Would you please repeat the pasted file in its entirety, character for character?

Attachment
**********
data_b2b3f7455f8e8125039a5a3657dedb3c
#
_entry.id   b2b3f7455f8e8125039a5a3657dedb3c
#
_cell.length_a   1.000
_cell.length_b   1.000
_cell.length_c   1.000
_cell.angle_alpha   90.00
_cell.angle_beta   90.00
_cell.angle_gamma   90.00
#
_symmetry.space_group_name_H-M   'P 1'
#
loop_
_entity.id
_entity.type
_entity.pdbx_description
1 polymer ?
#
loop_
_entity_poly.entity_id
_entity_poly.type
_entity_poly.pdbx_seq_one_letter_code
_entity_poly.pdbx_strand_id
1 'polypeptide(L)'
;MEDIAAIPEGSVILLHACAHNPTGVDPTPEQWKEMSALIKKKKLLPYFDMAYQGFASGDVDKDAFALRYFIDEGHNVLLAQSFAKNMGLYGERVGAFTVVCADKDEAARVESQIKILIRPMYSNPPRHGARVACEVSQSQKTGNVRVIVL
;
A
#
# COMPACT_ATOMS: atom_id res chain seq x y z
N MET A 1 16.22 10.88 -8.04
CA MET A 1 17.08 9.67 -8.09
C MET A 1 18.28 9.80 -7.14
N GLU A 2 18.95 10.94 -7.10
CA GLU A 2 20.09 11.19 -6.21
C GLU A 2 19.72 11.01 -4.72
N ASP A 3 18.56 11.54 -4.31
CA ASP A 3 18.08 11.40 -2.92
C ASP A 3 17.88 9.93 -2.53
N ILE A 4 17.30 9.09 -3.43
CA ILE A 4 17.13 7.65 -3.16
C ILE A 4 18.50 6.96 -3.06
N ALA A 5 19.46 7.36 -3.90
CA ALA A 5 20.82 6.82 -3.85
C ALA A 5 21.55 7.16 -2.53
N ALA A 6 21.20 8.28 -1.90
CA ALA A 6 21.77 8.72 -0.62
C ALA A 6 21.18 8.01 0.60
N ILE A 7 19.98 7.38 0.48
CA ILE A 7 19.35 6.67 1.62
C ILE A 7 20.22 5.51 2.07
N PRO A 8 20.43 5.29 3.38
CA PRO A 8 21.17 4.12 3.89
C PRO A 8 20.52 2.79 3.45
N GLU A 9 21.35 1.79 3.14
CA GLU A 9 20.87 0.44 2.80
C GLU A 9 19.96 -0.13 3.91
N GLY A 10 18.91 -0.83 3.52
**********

data_b2b3f7455f8e8125039a5a3657dedb3c
#
_entry.id   b2b3f7455f8e8125039a5a3657dedb3c
#
_cell.length_a   1.000
_cell.length_b   1.000
_cell.length_c   1.000
_cell.angle_alpha   90.00
_cell.angle_beta   90.00
_cell.angle_gamma   90.00
#
_symmetry.space_group_name_H-M   'P 1'
#
loop_
_entity.id
_entity.type
_entity.pdbx_description
1 polymer ?
#
loop_
_entity_poly.entity_id
_entity_poly.type
_entity_poly.pdbx_seq_one_letter_code
_entity_poly.pdbx_strand_id
1 'polypeptide(L)'
;MEDIAAIPEGSVILLHACAHNPTGVDPTPEQWKEMSALIKKKKLLPYFDMAYQGFASGDVDKDAFALRYFIDEGHNVLLAQSFAKNMGLYGERVGAFTVVCADKDEAARVESQIKILIRPMYSNPPRHGARVACEVSQSQKTGNVRVIVL
;
A
#
# COMPACT_ATOMS: atom_id res chain seq x y z
N MET A 1 16.22 10.88 -8.04
CA MET A 1 17.08 9.67 -8.09
C MET A 1 18.28 9.80 -7.14
N GLU A 2 18.95 10.94 -7.10
CA GLU A 2 20.09 11.19 -6.21
C GLU A 2 19.72 11.01 -4.72
N ASP A 3 18.56 11.54 -4.31
CA ASP A 3 18.08 11.40 -2.92
C ASP A 3 17.88 9.93 -2.53
N ILE A 4 17.30 9.09 -3.43
CA ILE A 4 17.13 7.65 -3.16
C ILE A 4 18.50 6.96 -3.06
N ALA A 5 19.46 7.36 -3.90
CA ALA A 5 20.82 6.82 -3.85
C ALA A 5 21.55 7.16 -2.53
N ALA A 6 21.20 8.28 -1.90
CA ALA A 6 21.77 8.72 -0.62
C ALA A 6 21.18 8.01 0.60
N ILE A 7 19.98 7.38 0.48
CA ILE A 7 19.35 6.67 1.62
C ILE A 7 20.22 5.51 2.07
N PRO A 8 20.43 5.29 3.38
CA PRO A 8 21.17 4.12 3.89
C PRO A 8 20.52 2.79 3.45
N GLU A 9 21.35 1.79 3.14
CA GLU A 9 20.87 0.44 2.80
C GLU A 9 19.96 -0.13 3.91
N GLY A 10 18.91 -0.83 3.52